As the Winter Olympics take place in Sochi, a new exhibition of Soviet paintings dealing with sports is on display in Moscow. The exhibition, which debuted this winter in London, was organized by the Institute of Russian Realist Art in Moscow. Since it was founded in 2011, the Institute of Russian Realist Art has sought to raise the profile of Russia’s Realist tradition worldwide. Alexey Ananyev, the Russian banking and IT billionaire who founded the museum, set out to revise an art historical record which has, “wrongly forgotten,” Russia’s Realist tradition. With this high profile show, the icy cold-war reception of official Soviet art appears to be thawing.
Whereas the western narrative of official Soviet art has, since the beginning of the Cold War, focused on political coercion and censorship to the exclusion of any serious consideration of individual works or artists, the critical reception of “Soviet Sport” shows a remarkable open-mindedness to the goals and methods of Soviet artists. Jackie Wullschlager, a reviewer with the Financial Times, described the show as, ” a chance to reassess the only serious European alternative to modernism,” claiming that Socialist Realism would, “inevitably be reassessed as 21st-century scholarship recasts modern art.” This emphasis on the art-historical record, and the notion that the terms of modern art are up for reassessment is itself a shift in the dialogue about Socialist Realism. Wullschlager goes further, however, stating that Socialist Realism, ” drew on modern art in more ways than was acknowledged at the time.”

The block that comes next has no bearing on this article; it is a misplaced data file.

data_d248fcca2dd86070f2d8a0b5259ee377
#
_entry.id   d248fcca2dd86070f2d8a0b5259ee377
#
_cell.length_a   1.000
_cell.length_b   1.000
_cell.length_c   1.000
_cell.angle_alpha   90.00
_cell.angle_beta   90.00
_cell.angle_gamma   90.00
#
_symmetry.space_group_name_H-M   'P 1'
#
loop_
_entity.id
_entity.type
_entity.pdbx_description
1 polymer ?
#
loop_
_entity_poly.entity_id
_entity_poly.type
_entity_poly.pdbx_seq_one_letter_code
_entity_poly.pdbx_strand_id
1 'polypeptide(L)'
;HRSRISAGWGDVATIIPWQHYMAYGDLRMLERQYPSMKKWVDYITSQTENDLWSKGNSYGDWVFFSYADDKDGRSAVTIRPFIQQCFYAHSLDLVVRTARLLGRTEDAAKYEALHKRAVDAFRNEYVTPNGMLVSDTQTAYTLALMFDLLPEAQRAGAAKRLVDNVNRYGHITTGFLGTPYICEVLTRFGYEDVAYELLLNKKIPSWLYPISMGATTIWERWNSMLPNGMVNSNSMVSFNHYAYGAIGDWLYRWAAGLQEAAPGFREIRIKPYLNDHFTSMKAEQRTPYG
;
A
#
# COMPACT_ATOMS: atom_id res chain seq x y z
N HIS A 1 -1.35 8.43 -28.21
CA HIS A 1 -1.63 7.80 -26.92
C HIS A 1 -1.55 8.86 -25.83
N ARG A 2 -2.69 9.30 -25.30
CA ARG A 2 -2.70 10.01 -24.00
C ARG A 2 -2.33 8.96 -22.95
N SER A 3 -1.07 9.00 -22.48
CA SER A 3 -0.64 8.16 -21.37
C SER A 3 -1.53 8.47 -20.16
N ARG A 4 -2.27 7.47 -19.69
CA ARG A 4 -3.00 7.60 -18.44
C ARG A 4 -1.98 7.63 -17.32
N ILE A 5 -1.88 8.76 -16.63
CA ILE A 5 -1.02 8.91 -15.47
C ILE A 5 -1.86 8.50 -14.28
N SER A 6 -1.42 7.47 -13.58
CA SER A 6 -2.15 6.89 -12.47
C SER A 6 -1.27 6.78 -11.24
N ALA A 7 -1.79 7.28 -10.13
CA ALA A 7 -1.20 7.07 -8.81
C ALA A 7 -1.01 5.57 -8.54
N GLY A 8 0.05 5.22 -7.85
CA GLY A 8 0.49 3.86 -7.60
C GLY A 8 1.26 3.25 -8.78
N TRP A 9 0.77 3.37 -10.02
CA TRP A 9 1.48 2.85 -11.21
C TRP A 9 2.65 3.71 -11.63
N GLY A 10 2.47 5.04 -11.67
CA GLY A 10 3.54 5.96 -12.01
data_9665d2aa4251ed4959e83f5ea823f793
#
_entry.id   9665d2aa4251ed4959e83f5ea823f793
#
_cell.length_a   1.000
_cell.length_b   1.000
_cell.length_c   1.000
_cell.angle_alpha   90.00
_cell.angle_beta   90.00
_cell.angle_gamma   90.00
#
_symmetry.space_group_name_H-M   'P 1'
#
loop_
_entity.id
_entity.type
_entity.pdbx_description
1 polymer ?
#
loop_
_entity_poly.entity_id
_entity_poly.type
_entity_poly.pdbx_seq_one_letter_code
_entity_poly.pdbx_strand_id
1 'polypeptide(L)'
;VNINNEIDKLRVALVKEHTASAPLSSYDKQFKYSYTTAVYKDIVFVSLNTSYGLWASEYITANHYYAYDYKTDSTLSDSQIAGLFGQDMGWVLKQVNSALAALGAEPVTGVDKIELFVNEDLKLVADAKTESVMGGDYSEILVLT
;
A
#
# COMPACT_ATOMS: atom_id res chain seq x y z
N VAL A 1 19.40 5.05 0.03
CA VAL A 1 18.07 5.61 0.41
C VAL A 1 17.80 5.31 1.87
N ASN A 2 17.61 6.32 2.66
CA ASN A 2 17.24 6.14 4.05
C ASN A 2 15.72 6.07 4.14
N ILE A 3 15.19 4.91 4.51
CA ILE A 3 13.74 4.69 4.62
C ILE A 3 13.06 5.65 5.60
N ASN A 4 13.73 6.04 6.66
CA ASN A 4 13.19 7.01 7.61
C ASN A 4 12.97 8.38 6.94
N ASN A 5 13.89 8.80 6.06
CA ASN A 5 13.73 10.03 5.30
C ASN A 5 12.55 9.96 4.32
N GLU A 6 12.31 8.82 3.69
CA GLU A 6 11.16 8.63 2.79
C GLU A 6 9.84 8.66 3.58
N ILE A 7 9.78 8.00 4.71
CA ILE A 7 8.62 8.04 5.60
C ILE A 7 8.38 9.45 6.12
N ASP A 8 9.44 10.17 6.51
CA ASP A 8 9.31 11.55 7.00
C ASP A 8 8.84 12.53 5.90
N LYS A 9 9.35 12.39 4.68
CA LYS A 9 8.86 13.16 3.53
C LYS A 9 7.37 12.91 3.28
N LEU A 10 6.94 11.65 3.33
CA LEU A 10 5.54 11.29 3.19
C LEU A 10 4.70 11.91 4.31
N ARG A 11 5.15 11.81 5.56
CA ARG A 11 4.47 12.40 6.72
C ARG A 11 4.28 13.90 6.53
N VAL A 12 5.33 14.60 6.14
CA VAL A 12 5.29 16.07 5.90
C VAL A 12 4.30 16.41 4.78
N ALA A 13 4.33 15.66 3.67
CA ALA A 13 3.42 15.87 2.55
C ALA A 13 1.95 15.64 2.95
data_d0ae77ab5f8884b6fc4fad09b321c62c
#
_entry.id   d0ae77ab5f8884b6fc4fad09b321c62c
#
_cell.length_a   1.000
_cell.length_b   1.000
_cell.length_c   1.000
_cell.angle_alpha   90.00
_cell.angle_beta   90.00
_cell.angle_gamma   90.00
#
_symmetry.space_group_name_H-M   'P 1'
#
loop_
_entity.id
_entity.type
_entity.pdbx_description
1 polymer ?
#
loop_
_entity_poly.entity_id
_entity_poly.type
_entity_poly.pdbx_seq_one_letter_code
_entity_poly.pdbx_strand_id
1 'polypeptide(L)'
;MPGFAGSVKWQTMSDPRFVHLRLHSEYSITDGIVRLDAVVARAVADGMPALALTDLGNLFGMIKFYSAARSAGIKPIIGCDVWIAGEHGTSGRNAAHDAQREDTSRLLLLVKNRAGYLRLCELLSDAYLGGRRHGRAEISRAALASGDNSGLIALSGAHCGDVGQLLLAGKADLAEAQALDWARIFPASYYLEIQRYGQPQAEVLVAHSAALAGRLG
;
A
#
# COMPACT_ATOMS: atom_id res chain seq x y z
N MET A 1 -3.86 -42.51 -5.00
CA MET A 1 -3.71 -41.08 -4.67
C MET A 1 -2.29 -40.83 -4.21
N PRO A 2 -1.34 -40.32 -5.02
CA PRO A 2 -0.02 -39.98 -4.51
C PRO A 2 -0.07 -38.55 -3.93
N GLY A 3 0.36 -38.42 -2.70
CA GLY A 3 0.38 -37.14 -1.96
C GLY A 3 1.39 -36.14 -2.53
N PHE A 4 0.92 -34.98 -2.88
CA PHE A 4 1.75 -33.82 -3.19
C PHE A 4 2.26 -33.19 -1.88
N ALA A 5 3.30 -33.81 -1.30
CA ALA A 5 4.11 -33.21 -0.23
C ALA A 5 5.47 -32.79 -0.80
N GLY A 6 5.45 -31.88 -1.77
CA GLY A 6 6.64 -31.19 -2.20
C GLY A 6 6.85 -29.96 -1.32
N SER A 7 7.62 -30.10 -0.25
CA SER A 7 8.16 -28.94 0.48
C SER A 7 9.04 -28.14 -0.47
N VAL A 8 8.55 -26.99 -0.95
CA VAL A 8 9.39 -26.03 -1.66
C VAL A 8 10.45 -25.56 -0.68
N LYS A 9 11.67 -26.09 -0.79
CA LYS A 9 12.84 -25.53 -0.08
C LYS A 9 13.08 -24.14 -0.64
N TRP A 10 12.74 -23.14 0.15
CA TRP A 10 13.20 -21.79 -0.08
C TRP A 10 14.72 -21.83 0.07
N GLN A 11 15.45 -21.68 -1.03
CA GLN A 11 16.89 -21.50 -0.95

A consequence of this open reexamination of official Soviet art is the division of the monolithic style into genres, styles, periods, and ultimately an examination of individual artists. Whereas the traditional Avant-Garde vs. Kitsch binary cast Socialist Realism as a mere extension of state authority, a post-modern and post-Soviet viewpoint is able to see the trees for the forest. Wullschlager writes about the high ideals and motivations of artists Alexander Deineka and Viktor Popkov, without denouncing their views as an insincere attempt to tow the party line.
In a review for Russian Art and Culture, Jo Morgan begins by restating the established critique of Socialist Realism as a heavily censored tool of the Soviet State. This perspective does not end the discussion, however, but is used as a starting point to deepen and complicate our understanding of Soviet art. Morgan writes that, “Despite certain ideological criteria placed upon Soviet artists, […] artists could blend aspects of the avant-garde or Impressionism in their works to produce works of genuine political, social, historical and artistic interest.”
This exhibition, at the outset of the 2014 Russian-British year of culture, has sparked an open, contemporary discussion of the place of Socialist Realism in art history. As the dialogue continues between Western and Russian art historians and critics, the “victor’s history” of 20th century art will undoubtedly continue to be challenged.
Soviet Sport will be at the Institute of Russian Realist Art through May 25th.
Link to exhibition review at the Moscow News